The area we live in in Reno was swampy farmland some fifteen years ago. Today, the majority of the swamp has been drained and large suburban tracts exist. However, in order to maintain adequate drainage, throughout these suburban areas there are ponds and the natural channels which fed the wetlands less than two decades before.

As a result, there exists small ecosystems within the cookie cutter housing tracts, all lined with walking paths which allow nature to maintain an odd balance within the intrusion of human housing growth.

In the open space behind our house (less than 100 yards to a major road so not as wide as to encourage a complete reclaiming by nature), there are a pair of mated Northern Harriers that have lived there for the five years we have. It’s a daily occurrence for the female of the pair to cruise through our backyard at dusk and often the male hunts through our yard several times during the daylight. The same area this year has been home to a pair of mated Red-tailed hawks. Though we live several miles from the hills, it’s not uncommon during the summer to hear coyotes trying to bait the local dogs out into the field behind our house.

My wife and I walk most days or evenings along this path; a loop totaling two and a half miles which takes us past a pond some two hundred yards from our front door and down alongside the drainage canals. As an amateur photographer, I’ve now cataloged seventeen or more different types of ducks in the pond, not to mention the Great Blue Herons and Egrets (both Snowy and Great,) and, much to our delight, a mated pair of Night Herons which had three offspring a year ago, two of which have stayed in the area as well.

Several times a year, the pond also hosts white pelicans. As I understand it, many years ago Pyramid Lake (home to some amazing Paiute petroglyphs on the nearby reservation) was an inland sea. As such, there are still pelicans which are native to the area, and while there has been a group of three that have been weekending on our pond for several months, usually our view of the pelicans come in the form of a vanguard of consisting of a few one afternoon, a flotilla upwards of sixty the following day and the next morning they take flight again toward their ultimate destination.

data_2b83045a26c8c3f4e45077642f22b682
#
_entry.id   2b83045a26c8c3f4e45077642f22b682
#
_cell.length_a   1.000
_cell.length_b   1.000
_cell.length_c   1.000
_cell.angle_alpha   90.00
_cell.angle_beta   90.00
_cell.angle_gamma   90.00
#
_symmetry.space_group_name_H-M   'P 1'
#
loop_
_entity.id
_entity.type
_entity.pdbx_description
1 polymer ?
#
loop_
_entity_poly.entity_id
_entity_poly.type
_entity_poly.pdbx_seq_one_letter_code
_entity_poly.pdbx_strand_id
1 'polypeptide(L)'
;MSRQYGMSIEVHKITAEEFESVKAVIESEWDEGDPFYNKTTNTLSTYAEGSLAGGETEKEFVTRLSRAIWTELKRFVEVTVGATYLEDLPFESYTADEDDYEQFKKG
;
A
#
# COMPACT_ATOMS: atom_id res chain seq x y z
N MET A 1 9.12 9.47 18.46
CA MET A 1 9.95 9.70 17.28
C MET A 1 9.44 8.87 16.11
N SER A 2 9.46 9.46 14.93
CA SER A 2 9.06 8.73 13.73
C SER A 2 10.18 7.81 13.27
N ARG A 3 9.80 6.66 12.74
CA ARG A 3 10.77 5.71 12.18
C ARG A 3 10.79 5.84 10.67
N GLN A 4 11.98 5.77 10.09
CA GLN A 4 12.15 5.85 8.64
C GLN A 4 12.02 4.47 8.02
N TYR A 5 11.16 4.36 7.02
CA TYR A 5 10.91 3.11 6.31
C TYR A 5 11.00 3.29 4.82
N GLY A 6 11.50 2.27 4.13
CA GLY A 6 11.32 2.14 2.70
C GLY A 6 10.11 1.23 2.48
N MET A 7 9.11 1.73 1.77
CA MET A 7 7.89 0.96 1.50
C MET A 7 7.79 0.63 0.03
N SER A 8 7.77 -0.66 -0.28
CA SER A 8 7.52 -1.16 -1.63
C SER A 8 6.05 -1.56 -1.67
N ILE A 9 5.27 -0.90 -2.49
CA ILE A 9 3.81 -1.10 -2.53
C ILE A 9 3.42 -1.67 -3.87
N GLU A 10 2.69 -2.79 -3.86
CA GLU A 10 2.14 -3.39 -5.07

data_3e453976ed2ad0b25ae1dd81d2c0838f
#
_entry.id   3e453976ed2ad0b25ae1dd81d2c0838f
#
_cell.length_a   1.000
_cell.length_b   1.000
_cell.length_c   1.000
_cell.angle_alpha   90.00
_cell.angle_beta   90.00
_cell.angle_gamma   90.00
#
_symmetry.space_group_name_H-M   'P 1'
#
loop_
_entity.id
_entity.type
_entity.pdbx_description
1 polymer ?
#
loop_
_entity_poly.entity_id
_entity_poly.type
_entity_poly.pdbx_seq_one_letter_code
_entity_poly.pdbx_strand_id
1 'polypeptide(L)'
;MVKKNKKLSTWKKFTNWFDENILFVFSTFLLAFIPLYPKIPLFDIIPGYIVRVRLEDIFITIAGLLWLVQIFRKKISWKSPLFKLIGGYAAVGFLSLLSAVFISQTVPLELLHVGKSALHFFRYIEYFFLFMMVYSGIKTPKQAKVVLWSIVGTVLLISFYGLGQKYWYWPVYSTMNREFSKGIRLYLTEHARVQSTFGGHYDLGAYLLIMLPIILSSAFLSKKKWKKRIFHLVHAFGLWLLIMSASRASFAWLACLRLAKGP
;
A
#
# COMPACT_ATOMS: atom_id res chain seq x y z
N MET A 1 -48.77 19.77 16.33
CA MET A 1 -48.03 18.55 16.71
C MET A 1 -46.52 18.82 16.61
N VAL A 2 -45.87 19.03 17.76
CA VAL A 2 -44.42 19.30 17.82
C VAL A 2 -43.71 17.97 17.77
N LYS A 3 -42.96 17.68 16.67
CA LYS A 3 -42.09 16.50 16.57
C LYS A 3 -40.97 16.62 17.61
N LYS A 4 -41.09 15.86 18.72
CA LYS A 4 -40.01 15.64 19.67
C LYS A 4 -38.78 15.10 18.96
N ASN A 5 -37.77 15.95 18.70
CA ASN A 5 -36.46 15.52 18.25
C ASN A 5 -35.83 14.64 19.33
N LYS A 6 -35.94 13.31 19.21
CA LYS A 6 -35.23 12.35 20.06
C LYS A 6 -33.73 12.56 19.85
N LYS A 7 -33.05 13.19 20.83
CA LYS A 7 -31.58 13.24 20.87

The additional birds which inhabit the pond and drainage range from the American Avocet, to Sandpipers, Virginia Rail, Sora as well as Flickers, Tern and vibrantly colored Swallows. During the winter, the pond has plays host to the occasional Snow Goose as well as many Kestrels.

So, for every glowing slot machine that beckons you to leave your money behind, nature counters with the occasional black bear wandering down from the Lake Tahoe area. For each classic car that comes to town for Hot August Nights, many species of hawks fly above the town. During the ski season, four wheel drive SUV’s with California plates slip and slide through intersections as magpies look down contemptuously from lamp posts. And while the bald eagle balloon which makes its appearance every year at the Great Balloon Race is neat, it doesn’t compare to the actual Bald and Golden Eagles which float higher than their propane-heated counterparts.

Colin Fisk lives in Reno, Nevada.


  1. That's sounds beautiful. It's nice to know places where nature and human habitation can co-exist. And even in places we might not think possible. Great description.

  2. Good to hear from you Colin. The Reno you picture beckons me. Good job. Where do I find your WorldCon reflections?